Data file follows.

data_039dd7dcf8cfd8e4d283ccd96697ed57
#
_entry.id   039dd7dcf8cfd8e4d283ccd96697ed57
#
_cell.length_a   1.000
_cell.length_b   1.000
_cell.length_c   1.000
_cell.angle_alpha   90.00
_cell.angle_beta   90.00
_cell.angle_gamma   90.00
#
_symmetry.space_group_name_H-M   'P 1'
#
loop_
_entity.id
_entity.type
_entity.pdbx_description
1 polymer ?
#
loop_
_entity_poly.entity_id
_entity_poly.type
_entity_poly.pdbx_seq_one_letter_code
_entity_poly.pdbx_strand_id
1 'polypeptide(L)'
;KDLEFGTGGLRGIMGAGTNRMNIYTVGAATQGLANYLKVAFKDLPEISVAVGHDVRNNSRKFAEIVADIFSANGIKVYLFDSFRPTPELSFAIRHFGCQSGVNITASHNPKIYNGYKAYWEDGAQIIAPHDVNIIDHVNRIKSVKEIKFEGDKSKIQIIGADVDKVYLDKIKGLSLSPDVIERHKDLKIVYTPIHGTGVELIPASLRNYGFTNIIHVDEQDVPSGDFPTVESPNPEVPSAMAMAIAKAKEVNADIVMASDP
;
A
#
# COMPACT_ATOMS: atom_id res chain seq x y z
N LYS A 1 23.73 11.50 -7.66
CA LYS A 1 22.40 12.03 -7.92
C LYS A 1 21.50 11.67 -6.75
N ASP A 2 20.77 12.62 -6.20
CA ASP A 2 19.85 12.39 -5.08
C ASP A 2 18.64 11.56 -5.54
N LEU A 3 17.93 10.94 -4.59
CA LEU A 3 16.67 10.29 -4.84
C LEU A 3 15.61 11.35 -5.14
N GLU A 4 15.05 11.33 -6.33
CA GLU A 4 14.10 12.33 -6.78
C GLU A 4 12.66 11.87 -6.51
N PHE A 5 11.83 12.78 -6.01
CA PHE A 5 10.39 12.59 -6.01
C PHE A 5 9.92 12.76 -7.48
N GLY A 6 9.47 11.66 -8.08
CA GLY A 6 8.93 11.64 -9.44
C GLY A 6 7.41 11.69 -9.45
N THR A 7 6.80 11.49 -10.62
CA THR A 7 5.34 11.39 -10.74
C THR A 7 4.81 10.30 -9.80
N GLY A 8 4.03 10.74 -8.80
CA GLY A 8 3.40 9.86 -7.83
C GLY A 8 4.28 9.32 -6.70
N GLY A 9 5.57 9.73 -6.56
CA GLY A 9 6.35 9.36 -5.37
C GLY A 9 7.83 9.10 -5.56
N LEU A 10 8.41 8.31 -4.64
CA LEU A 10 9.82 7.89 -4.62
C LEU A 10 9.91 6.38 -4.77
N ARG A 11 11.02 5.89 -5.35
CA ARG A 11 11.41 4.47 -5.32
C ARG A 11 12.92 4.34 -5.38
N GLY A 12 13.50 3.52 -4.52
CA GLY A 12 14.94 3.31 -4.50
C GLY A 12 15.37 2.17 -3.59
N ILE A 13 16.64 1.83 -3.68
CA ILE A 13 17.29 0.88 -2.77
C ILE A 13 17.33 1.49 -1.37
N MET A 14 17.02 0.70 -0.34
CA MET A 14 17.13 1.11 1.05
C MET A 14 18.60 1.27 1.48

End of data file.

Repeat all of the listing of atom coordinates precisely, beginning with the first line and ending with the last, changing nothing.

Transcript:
data_039dd7dcf8cfd8e4d283ccd96697ed57
#
_entry.id   039dd7dcf8cfd8e4d283ccd96697ed57
#
_cell.length_a   1.000
_cell.length_b   1.000
_cell.length_c   1.000
_cell.angle_alpha   90.00
_cell.angle_beta   90.00
_cell.angle_gamma   90.00
#
_symmetry.space_group_name_H-M   'P 1'
#
loop_
_entity.id
_entity.type
_entity.pdbx_description
1 polymer ?
#
loop_
_entity_poly.entity_id
_entity_poly.type
_entity_poly.pdbx_seq_one_letter_code
_entity_poly.pdbx_strand_id
1 'polypeptide(L)'
;KDLEFGTGGLRGIMGAGTNRMNIYTVGAATQGLANYLKVAFKDLPEISVAVGHDVRNNSRKFAEIVADIFSANGIKVYLFDSFRPTPELSFAIRHFGCQSGVNITASHNPKIYNGYKAYWEDGAQIIAPHDVNIIDHVNRIKSVKEIKFEGDKSKIQIIGADVDKVYLDKIKGLSLSPDVIERHKDLKIVYTPIHGTGVELIPASLRNYGFTNIIHVDEQDVPSGDFPTVESPNPEVPSAMAMAIAKAKEVNADIVMASDP
;
A
#
# COMPACT_ATOMS: atom_id res chain seq x y z
N LYS A 1 23.73 11.50 -7.66
CA LYS A 1 22.40 12.03 -7.92
C LYS A 1 21.50 11.67 -6.75
N ASP A 2 20.77 12.62 -6.20
CA ASP A 2 19.85 12.39 -5.08
C ASP A 2 18.64 11.56 -5.54
N LEU A 3 17.93 10.94 -4.59
CA LEU A 3 16.67 10.29 -4.84
C LEU A 3 15.61 11.35 -5.14
N GLU A 4 15.05 11.33 -6.33
CA GLU A 4 14.10 12.33 -6.78
C GLU A 4 12.66 11.87 -6.51
N PHE A 5 11.83 12.78 -6.01
CA PHE A 5 10.39 12.59 -6.01
C PHE A 5 9.92 12.76 -7.48
N GLY A 6 9.47 11.66 -8.08
CA GLY A 6 8.93 11.64 -9.44
C GLY A 6 7.41 11.69 -9.45
N THR A 7 6.80 11.49 -10.62
CA THR A 7 5.34 11.39 -10.74
C THR A 7 4.81 10.30 -9.80
N GLY A 8 4.03 10.74 -8.80
CA GLY A 8 3.40 9.86 -7.83
C GLY A 8 4.28 9.32 -6.70
N GLY A 9 5.57 9.73 -6.56
CA GLY A 9 6.35 9.36 -5.37
C GLY A 9 7.83 9.10 -5.56
N LEU A 10 8.41 8.31 -4.64
CA LEU A 10 9.82 7.89 -4.62
C LEU A 10 9.91 6.38 -4.77
N ARG A 11 11.02 5.89 -5.35
CA ARG A 11 11.41 4.47 -5.32
C ARG A 11 12.92 4.34 -5.38
N GLY A 12 13.50 3.52 -4.52
CA GLY A 12 14.94 3.31 -4.50
C GLY A 12 15.37 2.17 -3.59
N ILE A 13 16.64 1.83 -3.68
CA ILE A 13 17.29 0.88 -2.77
C ILE A 13 17.33 1.49 -1.37
N MET A 14 17.02 0.70 -0.34
CA MET A 14 17.13 1.11 1.05
C MET A 14 18.60 1.27 1.48